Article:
|Classification||Hand percussion, idiophone|
The bock-a-da-bock was a Ludwig Drum Company product listed in their 1928 catalogue. Two small cymbals were mounted on sprung tongs which could be held by the drummer playing the instrument.
Sometimes the bock-a-da-bock was used to substitute a drum kit. Due to the recording limitations of the 1920s, drums were not always practical to be included in a recording.
Use and techniqueEdit
The instrument is played with a stick in one hand, while the other hand (usually the left) controls the grip. The two metal discs are then pushed together to create a sound similar to that of a milk bottle being hit.
Noteworth players of the bock-a-da-bock are Kaiser Marshall, who played it on several Fletcher Henderson records, and Zutty Singleton from Louis Armstrong's Hot Five who played a bock-a-da-bock on Armstrong's 1928 recording of "Sugar Foot Strut" (featured prominently in the introduction and ending) and "West End Blues".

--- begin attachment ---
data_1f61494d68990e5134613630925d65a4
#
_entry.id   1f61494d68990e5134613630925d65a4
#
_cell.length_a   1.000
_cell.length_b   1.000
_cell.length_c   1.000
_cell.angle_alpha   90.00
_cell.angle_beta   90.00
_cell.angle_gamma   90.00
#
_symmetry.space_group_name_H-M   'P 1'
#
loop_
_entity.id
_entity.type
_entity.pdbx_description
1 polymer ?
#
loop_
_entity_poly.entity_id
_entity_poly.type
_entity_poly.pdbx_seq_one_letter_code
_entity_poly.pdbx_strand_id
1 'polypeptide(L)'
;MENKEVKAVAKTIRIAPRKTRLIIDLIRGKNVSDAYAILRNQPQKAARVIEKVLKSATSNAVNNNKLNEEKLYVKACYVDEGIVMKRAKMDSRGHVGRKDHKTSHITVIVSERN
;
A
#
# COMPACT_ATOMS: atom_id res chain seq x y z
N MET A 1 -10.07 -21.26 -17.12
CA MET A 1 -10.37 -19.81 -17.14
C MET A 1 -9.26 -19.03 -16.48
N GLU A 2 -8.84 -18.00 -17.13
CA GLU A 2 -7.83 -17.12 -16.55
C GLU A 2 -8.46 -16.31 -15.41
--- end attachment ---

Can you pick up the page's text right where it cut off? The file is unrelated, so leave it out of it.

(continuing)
Songs that use audible bock-a-da-bock partsEdit
- "Black and Tan Fantasy" by Duke Ellington (1927)
- "Sugar Foot Strut" by Louis Armstrong (1928)
- "West End Blues" by Louis Armstrong (1928)